Looking at retiring early, perhaps at the age of 55 in Canada? You’ll be ahead of many other Canadians if you can reach this goal.
46% of Canadians expect to retire between 60 and 70, while the average retirement age was 64 years old, according to this survey. My parents also retired in this age range, but I’ve always felt that it is too old an age to retire.
Retiring at a very old age is not an ideal scenario, considering that you get to enjoy only a few years of retirement in exchange for decades of hard work.
I know that, like me, many people are also planning to retire earlier. Fortunately, it is possible to retire early, provided that you have a well-formulated retirement plan.
Many people consider 55 to be an ideal age to retire, let’s go over how to retire at 55 in Canada.
Steps To Achieve Your Financial Goals For Retirement By 55
1. Understand Your Financial Needs for Retirement
By determining how much you’ll require annually post-retirement, you set a clear financial target. This involves accounting for basic living expenses, potential health care costs, leisure activities, travel ambitions, and any existing or anticipated debts.
Remember, inflation and changing costs of living can significantly impact these numbers over time.
Note that this section is crucial, and I go into more detail on this after these tips.
2. Leverage the Power of Compound Interest
The earlier you begin saving, the more time your investments have to grow. Compound interest, where interest earns interest, becomes more powerful over extended periods.
So, by starting your retirement savings plan early, you allow your investments to work harder for you.
3. Optimize Investment Vehicles: TFSA and RRSP
Canada offers unique tax-efficient investment tools like the Tax-Free Savings Account (TFSA) and the Registered Retirement Savings Plan (RRSP). Both can be instrumental in building your retirement fund.
While RRSP contributions provide a tax deduction, TFSA allows for tax-free growth and withdrawal.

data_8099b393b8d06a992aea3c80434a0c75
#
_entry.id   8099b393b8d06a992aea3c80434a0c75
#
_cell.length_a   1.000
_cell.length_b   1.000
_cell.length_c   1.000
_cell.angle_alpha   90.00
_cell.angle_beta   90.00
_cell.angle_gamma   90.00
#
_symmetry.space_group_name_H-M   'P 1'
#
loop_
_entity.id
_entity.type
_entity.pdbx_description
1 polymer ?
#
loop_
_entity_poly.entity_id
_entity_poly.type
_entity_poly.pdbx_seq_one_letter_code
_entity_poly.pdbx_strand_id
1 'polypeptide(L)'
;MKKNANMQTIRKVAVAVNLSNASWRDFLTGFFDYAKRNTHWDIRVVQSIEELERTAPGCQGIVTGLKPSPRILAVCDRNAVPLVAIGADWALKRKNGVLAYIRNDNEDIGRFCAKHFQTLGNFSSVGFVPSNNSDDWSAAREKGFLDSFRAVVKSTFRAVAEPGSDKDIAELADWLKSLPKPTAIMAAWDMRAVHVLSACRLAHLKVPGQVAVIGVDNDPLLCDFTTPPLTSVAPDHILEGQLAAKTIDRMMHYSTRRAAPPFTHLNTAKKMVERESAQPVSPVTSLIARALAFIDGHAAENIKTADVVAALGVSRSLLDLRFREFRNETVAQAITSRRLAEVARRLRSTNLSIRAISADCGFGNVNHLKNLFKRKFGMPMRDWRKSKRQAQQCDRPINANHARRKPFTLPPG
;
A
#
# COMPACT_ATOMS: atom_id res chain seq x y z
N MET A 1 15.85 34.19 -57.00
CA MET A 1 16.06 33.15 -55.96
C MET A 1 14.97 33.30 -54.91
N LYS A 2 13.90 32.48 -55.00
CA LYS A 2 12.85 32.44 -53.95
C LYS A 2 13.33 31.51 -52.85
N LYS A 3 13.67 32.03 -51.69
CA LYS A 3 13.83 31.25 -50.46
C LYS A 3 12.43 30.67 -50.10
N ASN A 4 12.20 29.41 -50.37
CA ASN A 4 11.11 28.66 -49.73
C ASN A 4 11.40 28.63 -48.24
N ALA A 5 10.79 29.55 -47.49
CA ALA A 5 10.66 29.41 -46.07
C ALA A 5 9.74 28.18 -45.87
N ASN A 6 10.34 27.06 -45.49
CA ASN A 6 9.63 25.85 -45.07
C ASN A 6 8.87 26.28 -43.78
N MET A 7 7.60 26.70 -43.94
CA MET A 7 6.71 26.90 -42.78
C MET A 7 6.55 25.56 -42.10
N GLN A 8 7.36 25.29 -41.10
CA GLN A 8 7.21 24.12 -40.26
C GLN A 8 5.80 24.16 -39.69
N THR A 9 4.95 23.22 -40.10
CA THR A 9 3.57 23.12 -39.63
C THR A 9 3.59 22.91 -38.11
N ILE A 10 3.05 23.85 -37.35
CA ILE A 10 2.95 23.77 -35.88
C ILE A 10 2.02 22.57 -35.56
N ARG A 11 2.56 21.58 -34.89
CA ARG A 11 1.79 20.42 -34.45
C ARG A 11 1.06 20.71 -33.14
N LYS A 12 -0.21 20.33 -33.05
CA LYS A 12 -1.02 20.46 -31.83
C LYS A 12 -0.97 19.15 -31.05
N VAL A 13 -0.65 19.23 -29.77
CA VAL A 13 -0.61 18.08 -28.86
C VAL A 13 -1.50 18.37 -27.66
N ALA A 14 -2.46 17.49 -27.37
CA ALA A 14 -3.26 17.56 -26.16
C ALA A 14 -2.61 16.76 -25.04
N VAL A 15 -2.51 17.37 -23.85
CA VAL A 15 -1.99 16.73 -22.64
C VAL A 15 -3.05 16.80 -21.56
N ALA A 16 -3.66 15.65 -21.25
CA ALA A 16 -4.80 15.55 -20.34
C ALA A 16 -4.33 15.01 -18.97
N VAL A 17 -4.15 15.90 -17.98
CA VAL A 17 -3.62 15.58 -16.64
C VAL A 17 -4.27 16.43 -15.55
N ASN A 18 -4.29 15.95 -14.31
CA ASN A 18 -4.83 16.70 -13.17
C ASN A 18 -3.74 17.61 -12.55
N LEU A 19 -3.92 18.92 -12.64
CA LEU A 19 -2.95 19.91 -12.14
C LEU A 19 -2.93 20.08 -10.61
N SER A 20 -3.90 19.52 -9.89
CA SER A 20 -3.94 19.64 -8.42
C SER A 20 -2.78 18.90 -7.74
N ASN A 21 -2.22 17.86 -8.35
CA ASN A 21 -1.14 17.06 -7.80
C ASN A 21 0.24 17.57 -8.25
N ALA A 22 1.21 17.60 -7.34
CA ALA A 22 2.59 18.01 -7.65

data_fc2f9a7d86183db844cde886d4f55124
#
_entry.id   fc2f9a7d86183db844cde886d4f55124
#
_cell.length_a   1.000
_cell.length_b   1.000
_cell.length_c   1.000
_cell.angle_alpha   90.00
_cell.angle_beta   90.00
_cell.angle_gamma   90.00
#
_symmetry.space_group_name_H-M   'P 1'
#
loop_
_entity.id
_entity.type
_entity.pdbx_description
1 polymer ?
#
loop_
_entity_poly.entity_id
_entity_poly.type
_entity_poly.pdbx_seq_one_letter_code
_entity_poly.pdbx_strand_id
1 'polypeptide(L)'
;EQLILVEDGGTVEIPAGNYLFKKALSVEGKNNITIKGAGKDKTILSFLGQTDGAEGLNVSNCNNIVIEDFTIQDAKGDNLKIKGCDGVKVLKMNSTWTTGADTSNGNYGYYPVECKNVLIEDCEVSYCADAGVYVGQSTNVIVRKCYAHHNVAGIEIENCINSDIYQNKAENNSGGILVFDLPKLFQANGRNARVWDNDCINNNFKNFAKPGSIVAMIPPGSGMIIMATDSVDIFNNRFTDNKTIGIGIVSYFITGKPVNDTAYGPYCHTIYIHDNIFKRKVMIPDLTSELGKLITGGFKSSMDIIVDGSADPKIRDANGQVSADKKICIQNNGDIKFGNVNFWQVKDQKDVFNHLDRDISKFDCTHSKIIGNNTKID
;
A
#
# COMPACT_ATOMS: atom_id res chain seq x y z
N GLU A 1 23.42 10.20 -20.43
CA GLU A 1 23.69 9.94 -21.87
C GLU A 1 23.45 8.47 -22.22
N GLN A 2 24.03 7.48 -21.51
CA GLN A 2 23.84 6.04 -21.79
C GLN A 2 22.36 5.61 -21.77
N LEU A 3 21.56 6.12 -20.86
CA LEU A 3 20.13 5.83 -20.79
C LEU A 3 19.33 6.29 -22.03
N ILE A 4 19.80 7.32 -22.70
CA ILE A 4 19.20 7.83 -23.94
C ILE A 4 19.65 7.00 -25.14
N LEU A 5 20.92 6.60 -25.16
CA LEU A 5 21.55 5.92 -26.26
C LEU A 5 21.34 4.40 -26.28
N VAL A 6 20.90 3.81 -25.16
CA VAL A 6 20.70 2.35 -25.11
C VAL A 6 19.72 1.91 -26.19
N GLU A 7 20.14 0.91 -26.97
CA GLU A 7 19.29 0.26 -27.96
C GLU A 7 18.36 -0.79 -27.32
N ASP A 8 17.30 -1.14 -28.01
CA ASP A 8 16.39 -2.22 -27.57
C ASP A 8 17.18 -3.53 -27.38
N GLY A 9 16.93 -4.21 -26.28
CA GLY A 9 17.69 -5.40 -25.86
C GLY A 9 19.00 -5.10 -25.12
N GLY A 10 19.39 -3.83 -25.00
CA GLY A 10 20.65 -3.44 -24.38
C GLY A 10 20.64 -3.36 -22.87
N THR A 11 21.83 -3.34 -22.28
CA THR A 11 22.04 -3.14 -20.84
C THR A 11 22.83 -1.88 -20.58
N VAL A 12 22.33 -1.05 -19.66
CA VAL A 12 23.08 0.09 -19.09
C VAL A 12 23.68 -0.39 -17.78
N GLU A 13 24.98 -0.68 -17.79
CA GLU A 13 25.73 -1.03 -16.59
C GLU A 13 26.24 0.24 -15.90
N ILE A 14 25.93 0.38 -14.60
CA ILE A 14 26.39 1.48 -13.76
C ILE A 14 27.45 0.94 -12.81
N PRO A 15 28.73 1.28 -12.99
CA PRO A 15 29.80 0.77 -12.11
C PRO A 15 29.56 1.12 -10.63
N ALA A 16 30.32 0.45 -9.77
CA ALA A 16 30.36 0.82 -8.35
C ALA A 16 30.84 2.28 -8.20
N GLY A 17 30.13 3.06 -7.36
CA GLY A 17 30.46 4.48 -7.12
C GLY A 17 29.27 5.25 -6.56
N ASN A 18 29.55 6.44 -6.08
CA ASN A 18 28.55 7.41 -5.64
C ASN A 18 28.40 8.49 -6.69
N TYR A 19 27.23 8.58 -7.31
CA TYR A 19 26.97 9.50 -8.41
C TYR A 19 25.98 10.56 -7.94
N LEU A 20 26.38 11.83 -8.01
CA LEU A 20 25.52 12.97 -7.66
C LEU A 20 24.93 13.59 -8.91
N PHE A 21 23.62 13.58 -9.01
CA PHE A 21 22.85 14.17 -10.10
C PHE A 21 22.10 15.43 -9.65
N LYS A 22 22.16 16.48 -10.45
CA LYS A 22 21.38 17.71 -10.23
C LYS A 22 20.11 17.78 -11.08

Related Reading: TFSA vs RRSP 2023: Which One Is Right For You?
4. Become Debt-Free Before Retirement
Aim to clear all significant liabilities, like mortgages and car loans, before you retire. Being debt-free minimizes financial stress and reduces the monthly expenditures you’ll face during your retirement years.
5. Maximize Employer Pension Plans
If your workplace offers a pension plan, especially a defined benefit scheme, it can be a substantial pillar for your retirement strategy. Engage fully, understand its nuances, and ensure you’re contributing enough to optimize this benefit.
6. Stay Updated on Tax Implications
Being aware of the tax ramifications related to your retirement savings and withdrawals can save you a significant amount in the long run. For instance, knowing the tax rules around RRSP withdrawals can help in the strategic planning of your retirement income.
7. Access Government Programs Strategically
Canada’s CPP and OAS are essential facets of retirement planning. While these programs have age restrictions, knowing when to initiate them can help maximize your retirement benefits. For instance, delaying the CPP or OAS can lead to a higher monthly payout.
Related Reading: When to Apply For CPP? Age 60, 65, or 70?
8. Establish Passive Income Streams
Diversifying your income sources, especially with passive ones, can provide added financial security. Investments like rental real estate, dividend-paying stocks, or online ventures can offer regular income without the need for daily active involvement.
9. Prioritize Your Health
Maintaining good health is not just about the quality of life; it’s also a financial strategy. Regular exercise, a balanced diet, and preventive health care can help you avoid hefty medical bills and enjoy your retirement years to the fullest.
10. Earn More Money In Your Career
Invest in continuous education to stay relevant and gain a competitive edge. Seek mentorship to navigate your career trajectory more effectively and specialize in high-demand areas to enhance your market value.
Actively network, both online and through professional associations, to uncover higher-paying opportunities.
This is a key point – Don’t shy away from negotiating your salary by highlighting your achievements and understanding market rates. Consider strategic job hopping for significant pay increases and try to aim for leadership roles which generally command higher salaries.
How Much Money Do You Need to Retire at 55 in Canada?
The amount of money you need to retire at 55 in Canada depends on various factors, including your lifestyle, anticipated expenses, life expectancy, and any income you expect to receive in retirement.
Here’s a step-by-step guide to help you determine how much you might need:
1. Estimate Annual Living Expenses
To begin, calculate your anticipated yearly expenses in retirement. This includes:
- Housing (rent, mortgage, property taxes, maintenance)
- Health care (not covered by provincial health plans)